Babies fed exclusively with breast milk are less likely to be overweight children than babies fed only with formula, a study of U.S. babies showed.
The findings suggest that breastfeeding could stem the pattern of overweight and diabetes among children born to mothers with diabetes, WebMD reported Wednesday.
The study said exclusively breastfed babies had about a 34 percent lowered risk of being overweight during childhood.
Besides reducing a child's risk for being overweight, the study said breastfeeding also appears to help reduce a child's risk for obesity-related diseases such as type 2 diabetes, WebMD said.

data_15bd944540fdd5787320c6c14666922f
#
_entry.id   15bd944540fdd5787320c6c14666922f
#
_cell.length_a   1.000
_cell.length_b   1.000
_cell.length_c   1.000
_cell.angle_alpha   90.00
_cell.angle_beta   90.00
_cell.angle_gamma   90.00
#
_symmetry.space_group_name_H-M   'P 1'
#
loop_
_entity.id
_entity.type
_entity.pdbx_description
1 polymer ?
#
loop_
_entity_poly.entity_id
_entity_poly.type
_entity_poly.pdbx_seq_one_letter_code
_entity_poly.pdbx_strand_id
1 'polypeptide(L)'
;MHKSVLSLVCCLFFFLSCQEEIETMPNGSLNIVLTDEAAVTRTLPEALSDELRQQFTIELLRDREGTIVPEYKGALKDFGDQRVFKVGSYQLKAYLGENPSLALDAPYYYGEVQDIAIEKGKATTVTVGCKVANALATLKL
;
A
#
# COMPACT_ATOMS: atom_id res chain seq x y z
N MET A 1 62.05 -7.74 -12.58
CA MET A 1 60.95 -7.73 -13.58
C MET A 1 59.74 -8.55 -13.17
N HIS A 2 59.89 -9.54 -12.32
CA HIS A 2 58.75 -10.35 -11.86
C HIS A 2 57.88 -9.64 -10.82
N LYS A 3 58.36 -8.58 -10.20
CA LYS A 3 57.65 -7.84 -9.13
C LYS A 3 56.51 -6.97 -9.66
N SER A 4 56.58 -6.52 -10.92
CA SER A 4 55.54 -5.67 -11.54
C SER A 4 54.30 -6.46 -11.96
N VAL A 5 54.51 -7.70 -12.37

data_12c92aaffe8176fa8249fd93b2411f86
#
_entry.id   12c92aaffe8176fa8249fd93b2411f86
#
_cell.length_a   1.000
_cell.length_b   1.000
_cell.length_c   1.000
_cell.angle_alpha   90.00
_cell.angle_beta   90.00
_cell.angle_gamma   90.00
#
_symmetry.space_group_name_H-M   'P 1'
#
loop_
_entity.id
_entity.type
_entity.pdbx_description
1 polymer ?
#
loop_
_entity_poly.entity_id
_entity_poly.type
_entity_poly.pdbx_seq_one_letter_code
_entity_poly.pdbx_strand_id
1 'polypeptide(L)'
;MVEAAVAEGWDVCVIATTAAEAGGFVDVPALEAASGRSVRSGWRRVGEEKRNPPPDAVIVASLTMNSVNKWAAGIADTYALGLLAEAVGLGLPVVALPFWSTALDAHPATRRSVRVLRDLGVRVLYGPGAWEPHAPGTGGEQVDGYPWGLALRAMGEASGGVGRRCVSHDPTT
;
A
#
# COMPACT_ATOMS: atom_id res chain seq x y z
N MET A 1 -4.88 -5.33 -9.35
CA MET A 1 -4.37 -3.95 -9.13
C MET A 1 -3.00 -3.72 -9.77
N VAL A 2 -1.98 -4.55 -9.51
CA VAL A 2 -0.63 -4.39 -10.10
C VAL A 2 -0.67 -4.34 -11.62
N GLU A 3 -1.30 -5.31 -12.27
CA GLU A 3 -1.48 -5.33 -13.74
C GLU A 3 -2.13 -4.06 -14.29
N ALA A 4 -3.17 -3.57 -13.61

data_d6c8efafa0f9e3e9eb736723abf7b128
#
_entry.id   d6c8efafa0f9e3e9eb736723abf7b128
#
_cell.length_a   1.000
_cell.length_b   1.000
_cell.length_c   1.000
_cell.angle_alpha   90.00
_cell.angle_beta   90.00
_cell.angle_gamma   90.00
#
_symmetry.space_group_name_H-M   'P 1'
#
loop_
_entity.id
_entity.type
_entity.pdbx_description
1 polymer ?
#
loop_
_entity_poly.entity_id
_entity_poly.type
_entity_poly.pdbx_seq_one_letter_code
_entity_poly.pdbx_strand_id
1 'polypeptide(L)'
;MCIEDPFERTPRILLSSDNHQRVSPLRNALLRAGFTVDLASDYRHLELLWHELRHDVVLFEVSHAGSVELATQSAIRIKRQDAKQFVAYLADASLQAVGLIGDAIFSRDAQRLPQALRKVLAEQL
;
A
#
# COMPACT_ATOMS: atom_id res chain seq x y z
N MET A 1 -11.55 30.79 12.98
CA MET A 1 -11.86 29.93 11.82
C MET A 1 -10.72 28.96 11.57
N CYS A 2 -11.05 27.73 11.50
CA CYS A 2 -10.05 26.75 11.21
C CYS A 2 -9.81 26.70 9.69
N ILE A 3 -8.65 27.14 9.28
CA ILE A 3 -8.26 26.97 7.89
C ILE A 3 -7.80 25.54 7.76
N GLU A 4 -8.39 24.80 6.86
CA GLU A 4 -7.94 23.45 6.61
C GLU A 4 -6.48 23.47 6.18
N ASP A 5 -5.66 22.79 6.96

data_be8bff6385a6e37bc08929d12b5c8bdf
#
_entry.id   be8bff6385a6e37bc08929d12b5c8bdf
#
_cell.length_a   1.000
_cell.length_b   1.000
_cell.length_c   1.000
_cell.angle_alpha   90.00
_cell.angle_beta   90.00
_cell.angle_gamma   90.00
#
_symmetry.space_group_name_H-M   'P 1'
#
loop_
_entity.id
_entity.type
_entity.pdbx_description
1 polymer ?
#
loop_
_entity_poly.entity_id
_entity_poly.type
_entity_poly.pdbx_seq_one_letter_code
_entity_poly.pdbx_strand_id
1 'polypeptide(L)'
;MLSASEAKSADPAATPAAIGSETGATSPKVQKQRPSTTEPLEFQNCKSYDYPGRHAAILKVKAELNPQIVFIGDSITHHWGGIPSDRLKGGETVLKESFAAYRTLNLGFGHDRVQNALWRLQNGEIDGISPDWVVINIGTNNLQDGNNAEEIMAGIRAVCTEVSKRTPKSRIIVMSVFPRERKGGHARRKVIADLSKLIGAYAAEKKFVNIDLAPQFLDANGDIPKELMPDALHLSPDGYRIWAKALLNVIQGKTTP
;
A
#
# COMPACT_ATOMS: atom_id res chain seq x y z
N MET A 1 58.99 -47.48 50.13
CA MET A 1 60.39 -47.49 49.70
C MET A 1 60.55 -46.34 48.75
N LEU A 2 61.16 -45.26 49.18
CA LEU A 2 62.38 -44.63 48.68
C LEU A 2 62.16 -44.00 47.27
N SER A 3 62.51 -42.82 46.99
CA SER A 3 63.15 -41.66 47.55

Government statistics show more than 12.5 million children ages 2 to 19 in the United States are overweight, WebMD said. This accounts for just more than 17 percent of this group.
These statistics also showed a corresponding rise in cases of type 2 diabetes, associated with being overweight or being obese, which at one time was rarely seen in children and teens, WebMD said.
The U.S. Centers for Disease Control reports that the percentage of young people in the United States considered overweight has more than tripled since 1980, WebMD said.
Copyright 2006 by United Press International
Explore further: Study reveals new mechanism for estrogen suppression of liver lipid synthesis